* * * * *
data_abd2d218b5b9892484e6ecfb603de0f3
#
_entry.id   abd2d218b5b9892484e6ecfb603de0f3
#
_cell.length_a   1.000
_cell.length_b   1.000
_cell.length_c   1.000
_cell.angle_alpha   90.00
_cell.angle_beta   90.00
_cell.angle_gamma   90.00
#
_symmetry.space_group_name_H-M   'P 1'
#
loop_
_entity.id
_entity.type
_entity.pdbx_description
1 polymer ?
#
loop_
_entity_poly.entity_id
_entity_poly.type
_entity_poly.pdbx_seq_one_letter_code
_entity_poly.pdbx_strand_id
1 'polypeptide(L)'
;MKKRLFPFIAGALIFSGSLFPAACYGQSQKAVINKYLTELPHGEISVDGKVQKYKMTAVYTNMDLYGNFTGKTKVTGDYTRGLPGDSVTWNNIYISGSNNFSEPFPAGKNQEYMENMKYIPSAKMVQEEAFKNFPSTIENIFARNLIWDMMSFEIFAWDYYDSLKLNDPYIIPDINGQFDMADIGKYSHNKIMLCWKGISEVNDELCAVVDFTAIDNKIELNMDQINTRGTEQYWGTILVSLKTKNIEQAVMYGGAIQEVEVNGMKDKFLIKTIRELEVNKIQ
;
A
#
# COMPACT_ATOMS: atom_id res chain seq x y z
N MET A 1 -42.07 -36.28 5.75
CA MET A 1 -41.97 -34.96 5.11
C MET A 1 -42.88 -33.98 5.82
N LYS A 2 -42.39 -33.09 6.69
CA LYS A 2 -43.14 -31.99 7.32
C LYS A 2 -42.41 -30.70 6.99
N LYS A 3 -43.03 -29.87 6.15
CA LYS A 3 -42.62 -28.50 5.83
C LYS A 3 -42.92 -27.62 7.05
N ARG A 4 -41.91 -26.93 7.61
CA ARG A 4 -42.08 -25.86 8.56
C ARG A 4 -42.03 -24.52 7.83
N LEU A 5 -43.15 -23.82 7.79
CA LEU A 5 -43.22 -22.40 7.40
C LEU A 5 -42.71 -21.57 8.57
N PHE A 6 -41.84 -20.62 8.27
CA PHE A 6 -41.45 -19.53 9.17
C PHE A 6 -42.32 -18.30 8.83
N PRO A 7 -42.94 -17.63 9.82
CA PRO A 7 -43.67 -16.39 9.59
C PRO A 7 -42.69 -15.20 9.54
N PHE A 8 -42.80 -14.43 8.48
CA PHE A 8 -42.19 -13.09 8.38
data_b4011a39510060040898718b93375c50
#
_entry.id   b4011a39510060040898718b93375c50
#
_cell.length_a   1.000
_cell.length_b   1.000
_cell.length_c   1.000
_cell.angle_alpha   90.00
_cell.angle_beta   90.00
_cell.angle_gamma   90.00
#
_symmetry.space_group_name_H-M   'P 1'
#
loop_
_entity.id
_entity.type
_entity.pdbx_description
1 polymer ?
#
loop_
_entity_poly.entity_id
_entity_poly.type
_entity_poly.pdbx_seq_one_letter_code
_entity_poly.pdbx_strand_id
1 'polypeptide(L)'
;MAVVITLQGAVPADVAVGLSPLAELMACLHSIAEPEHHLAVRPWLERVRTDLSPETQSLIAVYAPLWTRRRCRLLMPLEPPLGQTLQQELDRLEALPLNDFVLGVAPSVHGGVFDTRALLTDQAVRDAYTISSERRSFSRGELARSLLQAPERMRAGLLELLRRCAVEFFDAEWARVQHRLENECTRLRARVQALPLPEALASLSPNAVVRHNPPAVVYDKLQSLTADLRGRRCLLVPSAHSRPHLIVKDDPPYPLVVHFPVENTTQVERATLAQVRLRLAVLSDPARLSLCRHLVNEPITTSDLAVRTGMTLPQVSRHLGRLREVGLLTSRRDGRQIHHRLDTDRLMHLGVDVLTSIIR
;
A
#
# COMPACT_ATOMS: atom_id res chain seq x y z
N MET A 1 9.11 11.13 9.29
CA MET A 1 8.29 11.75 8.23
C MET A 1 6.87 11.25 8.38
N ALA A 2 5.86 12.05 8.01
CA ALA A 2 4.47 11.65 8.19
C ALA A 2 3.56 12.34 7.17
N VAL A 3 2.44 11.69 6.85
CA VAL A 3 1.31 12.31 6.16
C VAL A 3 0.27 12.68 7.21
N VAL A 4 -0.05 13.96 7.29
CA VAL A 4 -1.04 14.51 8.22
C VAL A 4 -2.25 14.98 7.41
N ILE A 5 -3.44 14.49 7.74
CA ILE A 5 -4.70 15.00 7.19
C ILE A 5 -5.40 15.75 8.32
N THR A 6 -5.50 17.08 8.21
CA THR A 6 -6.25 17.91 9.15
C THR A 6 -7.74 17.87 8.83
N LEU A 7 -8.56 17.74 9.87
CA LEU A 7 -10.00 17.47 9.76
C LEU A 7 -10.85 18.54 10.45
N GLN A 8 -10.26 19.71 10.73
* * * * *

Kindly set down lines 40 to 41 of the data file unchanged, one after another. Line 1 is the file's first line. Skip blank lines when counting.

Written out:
N ARG A 4 -41.91 -26.93 7.61
CA ARG A 4 -42.08 -25.86 8.56